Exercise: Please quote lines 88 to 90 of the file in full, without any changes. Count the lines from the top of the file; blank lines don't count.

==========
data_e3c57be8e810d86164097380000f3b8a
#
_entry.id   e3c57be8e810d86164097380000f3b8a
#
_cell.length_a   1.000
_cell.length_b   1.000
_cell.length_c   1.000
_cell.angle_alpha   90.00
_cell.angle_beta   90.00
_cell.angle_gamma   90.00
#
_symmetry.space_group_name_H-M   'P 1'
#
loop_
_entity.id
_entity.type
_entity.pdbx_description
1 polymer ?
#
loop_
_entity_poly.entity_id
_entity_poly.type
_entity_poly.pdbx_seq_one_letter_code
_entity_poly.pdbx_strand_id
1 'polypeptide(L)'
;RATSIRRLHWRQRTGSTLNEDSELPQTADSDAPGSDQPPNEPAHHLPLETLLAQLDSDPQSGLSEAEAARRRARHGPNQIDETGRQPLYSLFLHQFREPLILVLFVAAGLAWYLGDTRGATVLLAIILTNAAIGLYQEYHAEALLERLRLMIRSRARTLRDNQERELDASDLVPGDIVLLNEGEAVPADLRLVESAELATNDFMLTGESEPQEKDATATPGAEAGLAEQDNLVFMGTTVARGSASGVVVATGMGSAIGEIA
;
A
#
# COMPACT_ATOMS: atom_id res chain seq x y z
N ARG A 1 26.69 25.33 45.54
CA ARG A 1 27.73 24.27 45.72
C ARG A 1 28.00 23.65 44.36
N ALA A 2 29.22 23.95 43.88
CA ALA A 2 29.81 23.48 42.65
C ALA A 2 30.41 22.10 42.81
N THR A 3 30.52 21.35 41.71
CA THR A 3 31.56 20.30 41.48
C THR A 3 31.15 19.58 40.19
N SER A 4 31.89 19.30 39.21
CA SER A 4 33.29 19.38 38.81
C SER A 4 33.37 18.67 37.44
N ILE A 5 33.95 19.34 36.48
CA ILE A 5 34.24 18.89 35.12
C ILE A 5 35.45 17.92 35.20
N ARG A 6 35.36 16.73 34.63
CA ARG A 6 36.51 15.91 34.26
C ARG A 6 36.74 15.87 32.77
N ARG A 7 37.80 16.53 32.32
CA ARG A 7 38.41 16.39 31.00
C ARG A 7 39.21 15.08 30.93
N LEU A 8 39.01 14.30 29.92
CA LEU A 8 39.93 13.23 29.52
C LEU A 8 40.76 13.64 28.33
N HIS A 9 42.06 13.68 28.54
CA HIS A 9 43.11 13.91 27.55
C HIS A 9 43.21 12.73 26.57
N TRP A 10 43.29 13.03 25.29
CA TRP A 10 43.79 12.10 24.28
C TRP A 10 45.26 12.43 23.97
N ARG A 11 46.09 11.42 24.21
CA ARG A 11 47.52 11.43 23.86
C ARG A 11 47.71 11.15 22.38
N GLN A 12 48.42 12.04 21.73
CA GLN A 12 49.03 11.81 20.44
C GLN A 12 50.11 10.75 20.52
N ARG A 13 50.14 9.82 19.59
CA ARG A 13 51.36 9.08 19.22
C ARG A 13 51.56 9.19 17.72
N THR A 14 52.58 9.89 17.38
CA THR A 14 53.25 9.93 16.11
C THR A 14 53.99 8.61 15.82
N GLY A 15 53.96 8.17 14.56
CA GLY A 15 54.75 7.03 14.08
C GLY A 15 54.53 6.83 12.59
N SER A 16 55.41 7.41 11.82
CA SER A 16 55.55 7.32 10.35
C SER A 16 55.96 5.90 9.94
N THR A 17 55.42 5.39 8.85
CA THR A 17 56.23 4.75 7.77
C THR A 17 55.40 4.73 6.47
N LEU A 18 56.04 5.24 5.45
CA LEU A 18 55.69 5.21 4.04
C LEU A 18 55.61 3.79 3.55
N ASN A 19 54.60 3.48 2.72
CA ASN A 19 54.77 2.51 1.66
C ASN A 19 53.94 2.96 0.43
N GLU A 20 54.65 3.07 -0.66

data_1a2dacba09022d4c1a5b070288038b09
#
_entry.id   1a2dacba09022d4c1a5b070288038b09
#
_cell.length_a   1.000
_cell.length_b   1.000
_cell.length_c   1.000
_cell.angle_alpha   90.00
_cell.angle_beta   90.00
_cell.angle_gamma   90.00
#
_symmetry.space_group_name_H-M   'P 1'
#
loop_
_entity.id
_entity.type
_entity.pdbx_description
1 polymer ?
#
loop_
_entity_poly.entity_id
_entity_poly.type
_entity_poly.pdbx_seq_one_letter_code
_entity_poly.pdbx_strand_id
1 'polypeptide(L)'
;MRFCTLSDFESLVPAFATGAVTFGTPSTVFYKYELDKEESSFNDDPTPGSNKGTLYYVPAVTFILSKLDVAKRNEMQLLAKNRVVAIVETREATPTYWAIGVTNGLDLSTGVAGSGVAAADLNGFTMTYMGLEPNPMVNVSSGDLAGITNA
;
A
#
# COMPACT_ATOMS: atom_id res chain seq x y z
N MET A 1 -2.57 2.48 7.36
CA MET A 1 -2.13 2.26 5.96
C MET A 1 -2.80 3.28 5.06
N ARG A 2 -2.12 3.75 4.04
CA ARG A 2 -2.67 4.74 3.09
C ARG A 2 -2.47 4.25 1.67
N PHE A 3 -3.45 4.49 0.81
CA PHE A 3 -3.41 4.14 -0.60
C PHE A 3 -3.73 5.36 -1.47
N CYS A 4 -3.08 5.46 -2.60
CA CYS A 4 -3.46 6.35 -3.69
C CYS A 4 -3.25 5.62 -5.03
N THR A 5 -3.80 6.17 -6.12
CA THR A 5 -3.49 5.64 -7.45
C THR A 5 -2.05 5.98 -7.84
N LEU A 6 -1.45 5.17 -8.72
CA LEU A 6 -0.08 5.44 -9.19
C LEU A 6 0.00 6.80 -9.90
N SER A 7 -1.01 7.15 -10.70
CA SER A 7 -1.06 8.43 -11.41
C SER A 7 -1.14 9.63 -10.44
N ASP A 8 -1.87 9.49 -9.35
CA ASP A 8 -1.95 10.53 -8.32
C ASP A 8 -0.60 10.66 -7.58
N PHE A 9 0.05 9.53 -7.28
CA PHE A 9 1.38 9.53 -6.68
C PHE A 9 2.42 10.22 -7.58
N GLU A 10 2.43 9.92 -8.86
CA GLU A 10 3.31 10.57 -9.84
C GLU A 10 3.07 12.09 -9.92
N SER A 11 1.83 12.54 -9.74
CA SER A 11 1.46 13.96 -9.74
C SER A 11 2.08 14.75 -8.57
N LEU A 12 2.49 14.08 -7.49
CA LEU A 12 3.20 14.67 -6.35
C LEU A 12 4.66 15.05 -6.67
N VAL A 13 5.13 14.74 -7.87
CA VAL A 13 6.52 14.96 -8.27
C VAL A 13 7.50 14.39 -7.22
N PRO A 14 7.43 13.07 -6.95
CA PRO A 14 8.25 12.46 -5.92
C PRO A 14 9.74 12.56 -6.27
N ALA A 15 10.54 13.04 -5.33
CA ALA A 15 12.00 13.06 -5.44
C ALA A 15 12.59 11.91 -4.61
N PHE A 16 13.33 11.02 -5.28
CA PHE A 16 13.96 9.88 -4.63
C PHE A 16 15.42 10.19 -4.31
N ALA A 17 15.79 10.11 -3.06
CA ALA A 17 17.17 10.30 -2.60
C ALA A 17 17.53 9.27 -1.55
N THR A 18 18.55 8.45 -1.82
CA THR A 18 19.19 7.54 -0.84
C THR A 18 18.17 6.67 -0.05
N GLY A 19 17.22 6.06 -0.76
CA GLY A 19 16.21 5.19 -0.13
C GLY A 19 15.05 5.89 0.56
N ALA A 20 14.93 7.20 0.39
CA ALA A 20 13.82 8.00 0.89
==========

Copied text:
N GLU A 20 54.65 3.07 -0.66

data_1a2dacba09022d4c1a5b070288038b09
#